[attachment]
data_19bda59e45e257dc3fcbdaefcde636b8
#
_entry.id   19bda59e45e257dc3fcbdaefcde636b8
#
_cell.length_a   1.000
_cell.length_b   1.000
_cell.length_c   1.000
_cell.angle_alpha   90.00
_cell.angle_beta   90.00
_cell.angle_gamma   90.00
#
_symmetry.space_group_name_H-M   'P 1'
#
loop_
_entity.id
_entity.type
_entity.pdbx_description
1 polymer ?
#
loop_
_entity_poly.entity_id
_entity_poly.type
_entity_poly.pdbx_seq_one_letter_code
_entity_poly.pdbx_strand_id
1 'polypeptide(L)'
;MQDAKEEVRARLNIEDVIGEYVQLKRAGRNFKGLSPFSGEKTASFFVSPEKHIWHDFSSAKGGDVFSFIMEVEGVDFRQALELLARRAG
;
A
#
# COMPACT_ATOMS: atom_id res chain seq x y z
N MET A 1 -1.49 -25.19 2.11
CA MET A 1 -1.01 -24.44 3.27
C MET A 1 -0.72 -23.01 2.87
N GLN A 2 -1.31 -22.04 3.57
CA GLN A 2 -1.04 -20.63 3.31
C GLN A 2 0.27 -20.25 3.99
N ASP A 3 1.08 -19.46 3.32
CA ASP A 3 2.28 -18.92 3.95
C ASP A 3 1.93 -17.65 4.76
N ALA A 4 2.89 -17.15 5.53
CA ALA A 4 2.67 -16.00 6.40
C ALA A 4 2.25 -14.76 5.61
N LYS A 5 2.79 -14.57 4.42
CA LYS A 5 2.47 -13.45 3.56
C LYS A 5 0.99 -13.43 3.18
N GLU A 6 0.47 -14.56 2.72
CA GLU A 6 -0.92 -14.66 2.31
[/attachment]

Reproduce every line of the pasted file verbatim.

data_19bda59e45e257dc3fcbdaefcde636b8
#
_entry.id   19bda59e45e257dc3fcbdaefcde636b8
#
_cell.length_a   1.000
_cell.length_b   1.000
_cell.length_c   1.000
_cell.angle_alpha   90.00
_cell.angle_beta   90.00
_cell.angle_gamma   90.00
#
_symmetry.space_group_name_H-M   'P 1'
#
loop_
_entity.id
_entity.type
_entity.pdbx_description
1 polymer ?
#
loop_
_entity_poly.entity_id
_entity_poly.type
_entity_poly.pdbx_seq_one_letter_code
_entity_poly.pdbx_strand_id
1 'polypeptide(L)'
;MQDAKEEVRARLNIEDVIGEYVQLKRAGRNFKGLSPFSGEKTASFFVSPEKHIWHDFSSAKGGDVFSFIMEVEGVDFRQALELLARRAG
;
A
#
# COMPACT_ATOMS: atom_id res chain seq x y z
N MET A 1 -1.49 -25.19 2.11
CA MET A 1 -1.01 -24.44 3.27
C MET A 1 -0.72 -23.01 2.87
N GLN A 2 -1.31 -22.04 3.57
CA GLN A 2 -1.04 -20.63 3.31
C GLN A 2 0.27 -20.25 3.99
N ASP A 3 1.08 -19.46 3.32
CA ASP A 3 2.28 -18.92 3.95
C ASP A 3 1.93 -17.65 4.76
N ALA A 4 2.89 -17.15 5.53
CA ALA A 4 2.67 -16.00 6.40
C ALA A 4 2.25 -14.76 5.61
N LYS A 5 2.79 -14.57 4.42
CA LYS A 5 2.47 -13.45 3.56
C LYS A 5 0.99 -13.43 3.18
N GLU A 6 0.47 -14.56 2.72
CA GLU A 6 -0.92 -14.66 2.31